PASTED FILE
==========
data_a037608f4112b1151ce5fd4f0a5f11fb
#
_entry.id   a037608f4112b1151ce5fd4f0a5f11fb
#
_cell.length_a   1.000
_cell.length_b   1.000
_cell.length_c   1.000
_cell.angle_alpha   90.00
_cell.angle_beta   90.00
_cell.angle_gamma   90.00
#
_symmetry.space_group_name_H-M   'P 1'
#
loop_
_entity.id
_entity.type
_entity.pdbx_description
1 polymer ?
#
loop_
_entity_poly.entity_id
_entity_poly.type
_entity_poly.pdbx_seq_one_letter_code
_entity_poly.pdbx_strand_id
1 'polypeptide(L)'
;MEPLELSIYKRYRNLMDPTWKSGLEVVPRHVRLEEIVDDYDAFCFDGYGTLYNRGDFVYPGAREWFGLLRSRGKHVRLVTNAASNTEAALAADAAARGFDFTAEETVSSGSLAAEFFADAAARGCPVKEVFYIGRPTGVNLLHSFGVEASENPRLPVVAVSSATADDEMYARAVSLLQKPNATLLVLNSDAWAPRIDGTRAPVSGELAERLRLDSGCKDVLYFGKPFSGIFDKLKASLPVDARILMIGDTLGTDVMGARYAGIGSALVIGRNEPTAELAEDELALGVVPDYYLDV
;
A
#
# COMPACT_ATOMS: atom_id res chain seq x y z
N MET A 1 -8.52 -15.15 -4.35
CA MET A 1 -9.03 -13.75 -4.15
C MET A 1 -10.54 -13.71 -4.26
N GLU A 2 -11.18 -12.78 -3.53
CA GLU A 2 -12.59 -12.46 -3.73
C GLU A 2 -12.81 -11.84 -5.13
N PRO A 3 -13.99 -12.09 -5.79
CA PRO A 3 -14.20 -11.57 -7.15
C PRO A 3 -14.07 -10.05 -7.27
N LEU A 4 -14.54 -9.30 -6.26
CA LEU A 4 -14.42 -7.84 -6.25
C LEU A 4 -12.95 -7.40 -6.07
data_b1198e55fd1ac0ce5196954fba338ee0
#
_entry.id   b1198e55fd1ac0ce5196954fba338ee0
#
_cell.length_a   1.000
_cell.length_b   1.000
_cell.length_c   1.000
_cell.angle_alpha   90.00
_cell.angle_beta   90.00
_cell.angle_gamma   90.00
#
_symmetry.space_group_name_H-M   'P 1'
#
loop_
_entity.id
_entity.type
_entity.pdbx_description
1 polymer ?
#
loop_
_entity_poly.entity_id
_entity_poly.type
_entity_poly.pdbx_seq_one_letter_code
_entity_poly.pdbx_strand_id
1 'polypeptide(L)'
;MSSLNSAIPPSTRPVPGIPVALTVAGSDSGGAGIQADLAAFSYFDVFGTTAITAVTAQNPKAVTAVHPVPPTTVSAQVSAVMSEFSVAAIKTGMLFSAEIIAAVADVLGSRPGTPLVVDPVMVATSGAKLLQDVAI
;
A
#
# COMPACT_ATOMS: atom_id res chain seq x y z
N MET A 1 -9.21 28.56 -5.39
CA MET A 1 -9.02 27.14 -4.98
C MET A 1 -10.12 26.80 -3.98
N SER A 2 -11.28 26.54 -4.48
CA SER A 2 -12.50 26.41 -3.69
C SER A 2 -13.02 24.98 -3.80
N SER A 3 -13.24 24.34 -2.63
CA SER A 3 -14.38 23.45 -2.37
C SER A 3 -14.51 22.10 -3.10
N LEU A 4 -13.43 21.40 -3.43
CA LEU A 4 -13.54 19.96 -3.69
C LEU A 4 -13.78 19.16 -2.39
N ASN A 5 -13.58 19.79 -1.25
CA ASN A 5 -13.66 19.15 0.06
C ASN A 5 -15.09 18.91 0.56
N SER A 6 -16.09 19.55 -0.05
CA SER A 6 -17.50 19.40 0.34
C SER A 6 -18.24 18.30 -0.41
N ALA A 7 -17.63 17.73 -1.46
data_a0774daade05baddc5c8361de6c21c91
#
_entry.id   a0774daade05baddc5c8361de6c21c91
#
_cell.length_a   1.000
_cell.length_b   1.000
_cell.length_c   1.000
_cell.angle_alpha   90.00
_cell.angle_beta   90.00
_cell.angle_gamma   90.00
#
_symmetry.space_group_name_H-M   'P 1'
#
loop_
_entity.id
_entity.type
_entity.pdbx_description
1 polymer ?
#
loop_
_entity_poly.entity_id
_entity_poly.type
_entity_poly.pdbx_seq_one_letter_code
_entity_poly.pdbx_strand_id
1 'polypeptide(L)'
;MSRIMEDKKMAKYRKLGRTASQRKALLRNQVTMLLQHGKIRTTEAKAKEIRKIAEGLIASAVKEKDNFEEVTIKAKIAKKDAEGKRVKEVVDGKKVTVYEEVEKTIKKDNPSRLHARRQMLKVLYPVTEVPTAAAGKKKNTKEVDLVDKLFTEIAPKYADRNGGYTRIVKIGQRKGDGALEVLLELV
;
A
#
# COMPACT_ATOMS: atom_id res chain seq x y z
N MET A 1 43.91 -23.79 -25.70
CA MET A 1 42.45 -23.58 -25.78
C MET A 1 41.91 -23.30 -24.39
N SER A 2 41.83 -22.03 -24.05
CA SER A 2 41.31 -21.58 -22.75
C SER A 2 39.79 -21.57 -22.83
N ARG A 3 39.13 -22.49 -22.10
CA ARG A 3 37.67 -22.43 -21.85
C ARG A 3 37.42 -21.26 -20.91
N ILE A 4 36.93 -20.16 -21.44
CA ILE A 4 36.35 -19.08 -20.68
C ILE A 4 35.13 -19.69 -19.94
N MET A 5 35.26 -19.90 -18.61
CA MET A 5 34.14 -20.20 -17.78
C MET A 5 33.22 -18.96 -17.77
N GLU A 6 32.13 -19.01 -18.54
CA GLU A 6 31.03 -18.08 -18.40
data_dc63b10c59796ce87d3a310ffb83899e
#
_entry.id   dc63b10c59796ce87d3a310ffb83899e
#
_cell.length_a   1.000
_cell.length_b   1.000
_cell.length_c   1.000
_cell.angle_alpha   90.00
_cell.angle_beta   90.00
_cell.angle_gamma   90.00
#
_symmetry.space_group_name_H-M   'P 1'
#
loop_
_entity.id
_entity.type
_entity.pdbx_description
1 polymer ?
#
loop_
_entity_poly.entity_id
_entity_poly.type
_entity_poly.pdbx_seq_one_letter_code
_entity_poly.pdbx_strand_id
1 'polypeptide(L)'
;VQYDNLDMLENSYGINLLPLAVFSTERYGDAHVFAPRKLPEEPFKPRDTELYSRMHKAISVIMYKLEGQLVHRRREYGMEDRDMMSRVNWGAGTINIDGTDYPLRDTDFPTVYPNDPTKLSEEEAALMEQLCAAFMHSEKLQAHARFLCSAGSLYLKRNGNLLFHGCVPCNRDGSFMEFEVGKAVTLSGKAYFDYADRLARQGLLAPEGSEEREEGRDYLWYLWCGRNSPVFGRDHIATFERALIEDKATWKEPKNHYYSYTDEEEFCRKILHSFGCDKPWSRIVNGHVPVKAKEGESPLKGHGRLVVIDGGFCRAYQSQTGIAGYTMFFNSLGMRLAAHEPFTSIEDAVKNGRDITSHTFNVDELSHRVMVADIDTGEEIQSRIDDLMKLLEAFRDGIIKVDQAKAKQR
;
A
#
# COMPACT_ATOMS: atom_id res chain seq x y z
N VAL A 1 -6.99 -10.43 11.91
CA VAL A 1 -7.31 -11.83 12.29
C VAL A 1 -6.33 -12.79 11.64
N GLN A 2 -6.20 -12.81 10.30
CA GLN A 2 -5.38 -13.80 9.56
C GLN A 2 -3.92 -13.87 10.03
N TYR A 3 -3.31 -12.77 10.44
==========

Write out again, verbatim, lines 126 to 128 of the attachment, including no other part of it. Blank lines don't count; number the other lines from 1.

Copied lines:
CA SER A 2 41.31 -21.58 -22.75
C SER A 2 39.79 -21.57 -22.83
N ARG A 3 39.13 -22.49 -22.10